OK, AJ - any picks for the Powerball? [Apparently not, but here is his latest on Able Danger, with a deeply buried lead - see my "UNBURIED", buried below. [Which is now "UNBURIED AND REVISED".]]
Fine, I'm green - but I did link to his post, so I know a psychic when I see one. And my explanation of why Atta was in the Brooklyn cell even though he wasn't in Brooklyn looks a bit better. [Laura Rozen has more on that as well.]
But I am still green. I may always be green...
More from Mickey.
AND MORE: From Fox, we have this cryptic offering:
Two sources familiar with Able Danger told FOX News that part of its investigative work focused on mosques and the religious ties between known terrorist operatives such as Omar Abdul Rahman (search), who was part of the first World Trade Center bombing plot in 1993.
What two sources might these be, why are they anonymous, and did Fox find them trhough Weldon? Fox runs through the Able Danger roster in their story, and the only person we have heard about that has not yet been identified is the civilian official (aka the female PhD).
On the other hand, in speaking to Fox Weldon added that at least five people on the federal payroll will testify under oath about the validity of the Able Danger intelligence. So perhaps we have two anonymous sources to go with the three that have been identified.
Or perhaps Weldon and Smith delivered that tidbit off the record, since, one might argue, gathering intel about religious activities and groups might be problematic.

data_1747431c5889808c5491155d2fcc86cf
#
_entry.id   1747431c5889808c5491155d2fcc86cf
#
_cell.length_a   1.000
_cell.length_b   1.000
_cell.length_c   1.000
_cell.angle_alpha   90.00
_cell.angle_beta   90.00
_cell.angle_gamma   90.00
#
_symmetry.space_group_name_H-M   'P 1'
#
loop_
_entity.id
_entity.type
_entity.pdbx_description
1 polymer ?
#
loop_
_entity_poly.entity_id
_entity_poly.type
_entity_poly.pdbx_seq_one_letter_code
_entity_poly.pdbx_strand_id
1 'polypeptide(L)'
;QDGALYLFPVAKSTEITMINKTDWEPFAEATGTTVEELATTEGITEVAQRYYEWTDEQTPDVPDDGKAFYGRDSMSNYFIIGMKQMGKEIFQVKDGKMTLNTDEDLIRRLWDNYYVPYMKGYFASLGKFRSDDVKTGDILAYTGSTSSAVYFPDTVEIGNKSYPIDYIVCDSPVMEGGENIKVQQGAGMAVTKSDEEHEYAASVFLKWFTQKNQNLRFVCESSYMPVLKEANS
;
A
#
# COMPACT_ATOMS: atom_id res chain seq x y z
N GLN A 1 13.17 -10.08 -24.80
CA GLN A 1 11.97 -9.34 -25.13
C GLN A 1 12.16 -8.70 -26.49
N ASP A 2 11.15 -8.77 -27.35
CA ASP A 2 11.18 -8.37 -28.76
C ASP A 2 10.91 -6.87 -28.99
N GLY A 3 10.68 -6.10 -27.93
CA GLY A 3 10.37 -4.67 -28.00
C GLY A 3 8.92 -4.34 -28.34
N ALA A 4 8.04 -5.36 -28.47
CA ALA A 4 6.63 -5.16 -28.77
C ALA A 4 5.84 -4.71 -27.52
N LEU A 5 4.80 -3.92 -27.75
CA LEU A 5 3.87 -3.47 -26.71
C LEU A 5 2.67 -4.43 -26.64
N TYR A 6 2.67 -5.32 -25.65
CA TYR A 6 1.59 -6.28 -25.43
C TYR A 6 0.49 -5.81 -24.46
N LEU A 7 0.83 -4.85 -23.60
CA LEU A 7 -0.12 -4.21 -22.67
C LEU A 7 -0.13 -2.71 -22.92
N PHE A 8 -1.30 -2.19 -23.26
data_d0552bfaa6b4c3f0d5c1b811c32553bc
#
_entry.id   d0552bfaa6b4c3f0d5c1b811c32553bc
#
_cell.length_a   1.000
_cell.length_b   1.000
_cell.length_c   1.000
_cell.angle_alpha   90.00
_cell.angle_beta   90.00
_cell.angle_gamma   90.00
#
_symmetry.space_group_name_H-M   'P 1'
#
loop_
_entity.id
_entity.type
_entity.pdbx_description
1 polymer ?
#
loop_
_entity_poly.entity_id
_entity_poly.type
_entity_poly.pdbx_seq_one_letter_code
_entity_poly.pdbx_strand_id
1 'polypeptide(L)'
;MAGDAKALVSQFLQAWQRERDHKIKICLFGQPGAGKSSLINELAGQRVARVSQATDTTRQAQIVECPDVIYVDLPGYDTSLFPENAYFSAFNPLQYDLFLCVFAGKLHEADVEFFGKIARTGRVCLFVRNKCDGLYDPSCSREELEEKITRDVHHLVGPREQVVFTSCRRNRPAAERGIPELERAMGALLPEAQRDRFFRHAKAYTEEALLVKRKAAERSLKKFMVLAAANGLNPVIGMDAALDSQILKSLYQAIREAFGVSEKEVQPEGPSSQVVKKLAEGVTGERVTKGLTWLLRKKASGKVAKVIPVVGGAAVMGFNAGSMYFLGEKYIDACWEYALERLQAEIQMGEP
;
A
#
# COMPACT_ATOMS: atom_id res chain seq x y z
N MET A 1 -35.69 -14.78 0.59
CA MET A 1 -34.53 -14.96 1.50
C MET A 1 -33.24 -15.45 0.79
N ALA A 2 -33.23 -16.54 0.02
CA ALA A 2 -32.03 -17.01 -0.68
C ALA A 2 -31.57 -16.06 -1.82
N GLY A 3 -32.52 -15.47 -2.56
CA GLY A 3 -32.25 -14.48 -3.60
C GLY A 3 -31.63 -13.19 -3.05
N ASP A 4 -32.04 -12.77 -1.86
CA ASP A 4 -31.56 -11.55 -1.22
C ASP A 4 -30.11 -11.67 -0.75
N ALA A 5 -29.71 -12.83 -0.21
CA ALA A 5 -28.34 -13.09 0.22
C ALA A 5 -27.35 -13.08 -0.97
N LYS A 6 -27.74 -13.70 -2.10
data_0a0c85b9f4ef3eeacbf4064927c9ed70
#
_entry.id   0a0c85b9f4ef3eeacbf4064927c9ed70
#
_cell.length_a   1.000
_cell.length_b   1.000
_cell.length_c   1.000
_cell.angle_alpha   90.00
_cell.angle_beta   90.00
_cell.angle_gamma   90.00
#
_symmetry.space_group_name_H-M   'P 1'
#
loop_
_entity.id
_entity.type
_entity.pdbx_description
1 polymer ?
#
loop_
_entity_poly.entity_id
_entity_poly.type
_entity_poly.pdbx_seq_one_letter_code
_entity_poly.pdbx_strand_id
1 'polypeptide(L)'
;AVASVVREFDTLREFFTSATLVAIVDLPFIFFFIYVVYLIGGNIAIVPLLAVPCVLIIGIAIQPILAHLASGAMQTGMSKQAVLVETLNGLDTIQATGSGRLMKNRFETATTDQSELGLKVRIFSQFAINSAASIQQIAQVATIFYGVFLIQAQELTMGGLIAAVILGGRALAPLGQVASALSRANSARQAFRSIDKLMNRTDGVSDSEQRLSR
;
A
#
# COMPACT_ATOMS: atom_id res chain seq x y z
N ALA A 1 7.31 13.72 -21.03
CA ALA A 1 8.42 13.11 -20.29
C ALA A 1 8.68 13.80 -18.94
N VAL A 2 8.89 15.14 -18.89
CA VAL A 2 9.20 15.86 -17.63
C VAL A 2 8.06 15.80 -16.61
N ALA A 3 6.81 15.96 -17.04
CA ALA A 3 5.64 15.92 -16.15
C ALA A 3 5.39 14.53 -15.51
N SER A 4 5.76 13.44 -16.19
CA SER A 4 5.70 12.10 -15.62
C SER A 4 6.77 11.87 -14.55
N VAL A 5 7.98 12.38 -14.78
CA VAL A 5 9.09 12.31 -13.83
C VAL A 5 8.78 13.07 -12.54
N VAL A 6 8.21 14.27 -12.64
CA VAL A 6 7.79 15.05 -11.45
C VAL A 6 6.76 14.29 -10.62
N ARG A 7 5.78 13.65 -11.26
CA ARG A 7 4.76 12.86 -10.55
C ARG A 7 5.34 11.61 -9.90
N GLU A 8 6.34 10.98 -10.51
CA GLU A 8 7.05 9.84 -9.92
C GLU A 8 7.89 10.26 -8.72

Let's also note this:
Smith said data was gathered from a variety of sources, including about 30 or 40 individuals. He said they all had strong Middle Eastern connections and were paid for their information. Smith said Able Danger's photo of Atta was obtained from overseas.
That is not exactly public source data-mining, which is how Able Danger has been described. This sounds more like our spies were spying - not that there is anything wrong with that.
UNBURIED AND REVISED: AJ Strata has the excellent idea of following Rep. Weldon's home-town paper, which reported on this story before anyone else and provides a useful forum for Weldon's witnesses. But here is a shocker:
In Specter's letter to the FBI director, the chairman requested [FBI Agent] Mangum's correspondence with Shaffer, who attempted to arrange meetings at the FBI, according to the letter. The document request asks for "e-mail communication, notes, phone message slips, memos or any other supporting documentation" relevant to "Able Danger."
The letter also requested an interview with Mangum.
In June, Shaffer said he tried to "broker" a working arrangement between Special Operations and the FBI for the operation, but the effort failed.
After reading the letter Thursday, Shaffer said the text was at odds with what he told the committee.
"They got it wrong," he said.
Shaffer claimed he directed the committee to ask for information from an agency other than the FBI, which he refused to identify for The Times Herald.
"This (request) isn't going to get (the committee) the information they're looking for," he said.
Shaffer is scheduled to meet with the committee today, he said.